Coinbase is launching a digital asset lending platform aimed at deep-pocket investors. This new crypto lending service in the U.S. for institutional clients could help fill the gap left by the struggles of lending desks like Genesis and BlockFi.
Coinbase new platform was quietly revealed in a U.S. Securities and Exchange Commission filing on Sept. 1, which disclosed that $57 million had already been raised for the program.
With this new service, clients can lend money to Coinbase, primarily in the form of crypto assets, and receive collateral that exceeds the value of the loan. This overcollateralization serves as a safety net against potential losses. America’s largest crypto exchange can then provide secured loans to its institutional trading clients, similar to the prime brokerage services offered by traditional banks in the financial sector.
This initiative differs from Coinbase’s controversial Lend program, which was canceled in 2021 and targeted retail customers, drawing objections from the SEC. The latest lending service is geared toward institutions, which typically face less onerous regulatory requirements due to the presumption that large investors have the sophistication to handle such risky products.
The US regulators signaled a big change in policing cryptocurrencies and the growing Defi sector after they blocked Coinbase from launching a new crypto lending product two years ago. The SEC officials have increasingly been talking about a need to crack down on these products, which are essentially unregistered interest-bearing accounts, the agency claims.
The use cases presented by major players reflect that the lending trends are shifting to a reliance on digital assets to support business’ operations rather than for only betting on the short term price moves. Specifically, recent data shows substantial interest from the institutional players to borrow in order to facilitate a specific strategy such as for shorting, arbitrage, or working capital purposes.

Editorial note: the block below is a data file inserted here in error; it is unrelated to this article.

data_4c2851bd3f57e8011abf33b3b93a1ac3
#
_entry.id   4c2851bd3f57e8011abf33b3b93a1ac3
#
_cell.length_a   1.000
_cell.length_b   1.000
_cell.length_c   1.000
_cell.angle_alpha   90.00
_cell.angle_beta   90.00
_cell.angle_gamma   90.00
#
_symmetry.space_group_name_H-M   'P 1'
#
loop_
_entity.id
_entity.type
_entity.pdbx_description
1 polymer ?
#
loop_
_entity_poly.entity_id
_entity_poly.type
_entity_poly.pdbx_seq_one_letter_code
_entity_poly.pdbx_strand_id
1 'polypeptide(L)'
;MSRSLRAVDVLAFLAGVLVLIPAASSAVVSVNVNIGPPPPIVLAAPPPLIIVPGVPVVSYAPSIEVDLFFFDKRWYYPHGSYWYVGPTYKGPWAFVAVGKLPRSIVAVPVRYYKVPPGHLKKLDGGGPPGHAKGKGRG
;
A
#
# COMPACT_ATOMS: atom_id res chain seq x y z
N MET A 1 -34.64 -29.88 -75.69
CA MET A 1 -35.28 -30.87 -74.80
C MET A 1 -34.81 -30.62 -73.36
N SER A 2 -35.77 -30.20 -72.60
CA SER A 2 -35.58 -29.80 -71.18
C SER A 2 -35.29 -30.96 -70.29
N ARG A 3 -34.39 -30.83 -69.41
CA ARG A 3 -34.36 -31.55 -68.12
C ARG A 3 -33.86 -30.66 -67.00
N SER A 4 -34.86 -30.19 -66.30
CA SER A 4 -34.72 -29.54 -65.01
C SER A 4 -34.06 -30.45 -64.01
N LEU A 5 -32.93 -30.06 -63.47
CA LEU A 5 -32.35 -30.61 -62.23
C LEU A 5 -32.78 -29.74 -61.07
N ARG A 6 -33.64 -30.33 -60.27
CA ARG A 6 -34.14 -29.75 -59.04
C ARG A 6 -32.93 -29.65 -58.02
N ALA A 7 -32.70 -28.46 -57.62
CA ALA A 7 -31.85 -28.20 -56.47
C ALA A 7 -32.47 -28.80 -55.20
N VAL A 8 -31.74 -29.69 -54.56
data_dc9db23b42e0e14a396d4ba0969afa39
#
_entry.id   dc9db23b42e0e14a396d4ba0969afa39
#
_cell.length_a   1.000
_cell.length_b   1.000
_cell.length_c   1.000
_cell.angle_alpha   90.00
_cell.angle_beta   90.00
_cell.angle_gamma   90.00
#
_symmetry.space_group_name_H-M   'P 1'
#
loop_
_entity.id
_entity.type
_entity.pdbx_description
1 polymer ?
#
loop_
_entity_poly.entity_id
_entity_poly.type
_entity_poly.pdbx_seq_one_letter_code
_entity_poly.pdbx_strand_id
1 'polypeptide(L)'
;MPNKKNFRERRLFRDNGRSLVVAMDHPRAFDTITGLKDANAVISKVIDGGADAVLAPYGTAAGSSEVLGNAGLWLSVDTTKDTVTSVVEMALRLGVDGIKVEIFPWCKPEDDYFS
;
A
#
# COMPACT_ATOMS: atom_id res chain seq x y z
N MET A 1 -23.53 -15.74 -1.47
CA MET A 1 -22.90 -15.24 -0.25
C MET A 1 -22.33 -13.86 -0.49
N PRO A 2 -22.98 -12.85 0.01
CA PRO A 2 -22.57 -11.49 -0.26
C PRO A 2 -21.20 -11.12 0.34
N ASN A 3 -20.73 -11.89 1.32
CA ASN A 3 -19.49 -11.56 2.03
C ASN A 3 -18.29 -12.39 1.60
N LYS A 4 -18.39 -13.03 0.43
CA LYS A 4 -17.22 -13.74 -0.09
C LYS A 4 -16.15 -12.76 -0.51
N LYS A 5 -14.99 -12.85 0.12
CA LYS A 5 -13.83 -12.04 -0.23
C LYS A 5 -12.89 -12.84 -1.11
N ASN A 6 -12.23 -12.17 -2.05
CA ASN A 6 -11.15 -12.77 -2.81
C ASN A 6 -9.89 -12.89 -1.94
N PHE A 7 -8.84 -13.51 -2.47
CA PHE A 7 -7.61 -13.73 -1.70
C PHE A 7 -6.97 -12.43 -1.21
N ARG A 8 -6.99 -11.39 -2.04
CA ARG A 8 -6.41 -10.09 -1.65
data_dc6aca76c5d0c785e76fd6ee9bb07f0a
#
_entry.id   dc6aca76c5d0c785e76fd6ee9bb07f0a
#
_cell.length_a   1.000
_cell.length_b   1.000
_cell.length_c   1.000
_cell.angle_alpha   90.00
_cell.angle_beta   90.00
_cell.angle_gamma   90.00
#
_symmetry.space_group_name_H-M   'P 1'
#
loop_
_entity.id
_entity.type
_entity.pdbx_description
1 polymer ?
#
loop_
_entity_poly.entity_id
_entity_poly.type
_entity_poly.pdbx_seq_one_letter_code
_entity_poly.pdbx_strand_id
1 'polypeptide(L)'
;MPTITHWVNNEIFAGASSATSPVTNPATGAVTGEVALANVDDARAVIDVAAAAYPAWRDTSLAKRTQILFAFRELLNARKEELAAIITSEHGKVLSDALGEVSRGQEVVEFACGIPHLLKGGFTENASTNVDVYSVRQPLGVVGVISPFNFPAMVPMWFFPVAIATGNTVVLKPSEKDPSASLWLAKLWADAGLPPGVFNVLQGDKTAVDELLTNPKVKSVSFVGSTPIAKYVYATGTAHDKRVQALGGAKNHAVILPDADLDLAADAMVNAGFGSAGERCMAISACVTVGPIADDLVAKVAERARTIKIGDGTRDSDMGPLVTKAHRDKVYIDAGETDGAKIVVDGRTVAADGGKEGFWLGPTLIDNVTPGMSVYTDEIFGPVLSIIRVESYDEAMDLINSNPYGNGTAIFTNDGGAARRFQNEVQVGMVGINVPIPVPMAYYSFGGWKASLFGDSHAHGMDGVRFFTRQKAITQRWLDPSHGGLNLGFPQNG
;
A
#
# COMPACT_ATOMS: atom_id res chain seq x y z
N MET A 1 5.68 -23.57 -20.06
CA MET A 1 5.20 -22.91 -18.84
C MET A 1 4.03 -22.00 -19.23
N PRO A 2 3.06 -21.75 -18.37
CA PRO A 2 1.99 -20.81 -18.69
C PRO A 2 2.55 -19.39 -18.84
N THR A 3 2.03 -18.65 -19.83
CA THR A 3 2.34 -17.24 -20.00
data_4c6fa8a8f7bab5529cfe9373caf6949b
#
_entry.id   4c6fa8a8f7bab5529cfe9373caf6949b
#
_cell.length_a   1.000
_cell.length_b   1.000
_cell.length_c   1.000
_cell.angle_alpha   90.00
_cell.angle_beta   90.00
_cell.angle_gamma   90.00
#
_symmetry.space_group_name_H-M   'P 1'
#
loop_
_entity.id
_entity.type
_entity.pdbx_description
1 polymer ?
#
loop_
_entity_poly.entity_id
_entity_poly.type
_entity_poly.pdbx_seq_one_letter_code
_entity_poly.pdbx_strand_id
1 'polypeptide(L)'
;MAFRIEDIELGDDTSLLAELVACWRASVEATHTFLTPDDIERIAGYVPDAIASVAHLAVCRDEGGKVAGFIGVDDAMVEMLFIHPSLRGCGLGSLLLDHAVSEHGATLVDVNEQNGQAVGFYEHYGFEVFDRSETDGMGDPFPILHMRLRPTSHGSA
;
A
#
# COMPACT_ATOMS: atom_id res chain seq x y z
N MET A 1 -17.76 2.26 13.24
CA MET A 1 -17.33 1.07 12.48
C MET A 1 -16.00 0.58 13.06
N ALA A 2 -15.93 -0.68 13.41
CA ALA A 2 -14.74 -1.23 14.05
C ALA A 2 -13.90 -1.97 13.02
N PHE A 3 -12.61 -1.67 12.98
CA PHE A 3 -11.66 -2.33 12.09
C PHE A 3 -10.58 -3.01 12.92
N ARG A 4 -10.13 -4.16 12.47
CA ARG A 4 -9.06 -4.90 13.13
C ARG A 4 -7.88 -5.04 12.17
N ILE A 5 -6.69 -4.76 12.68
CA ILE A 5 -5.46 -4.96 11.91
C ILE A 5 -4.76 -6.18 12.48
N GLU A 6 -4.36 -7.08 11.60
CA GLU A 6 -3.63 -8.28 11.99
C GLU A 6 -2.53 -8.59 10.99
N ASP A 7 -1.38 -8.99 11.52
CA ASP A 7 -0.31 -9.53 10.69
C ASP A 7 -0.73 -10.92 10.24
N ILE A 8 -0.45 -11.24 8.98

SEC’s probe into DeFi products comes amid heightened regulatory interest in cryptocurrencies and the digital asset market. Chair Gary Gensler called on Congress to give the agency more authority to better police crypto trading and lending platforms, which pay customers rates higher than most bank savings accounts.
Earlier in July, Coinbase told its customers from California, New Jersey, South Carolina, and Wisconsin that they will no longer be able to stake digital tokens on its platform until further notice. The SEC alleges that the listed company broke securities law by acting as an unregistered broker and failing to register as an exchange. Additionally, the agency classified Coinbase Earn’s staking program, which allows investors to earn interest on their tokens, as an unregistered security.
In a coordinated effort, regulators from 10 states also filed charges against Coinbase on the same day. These regulators argue that Coinbase’s staking services should be considered securities under state laws.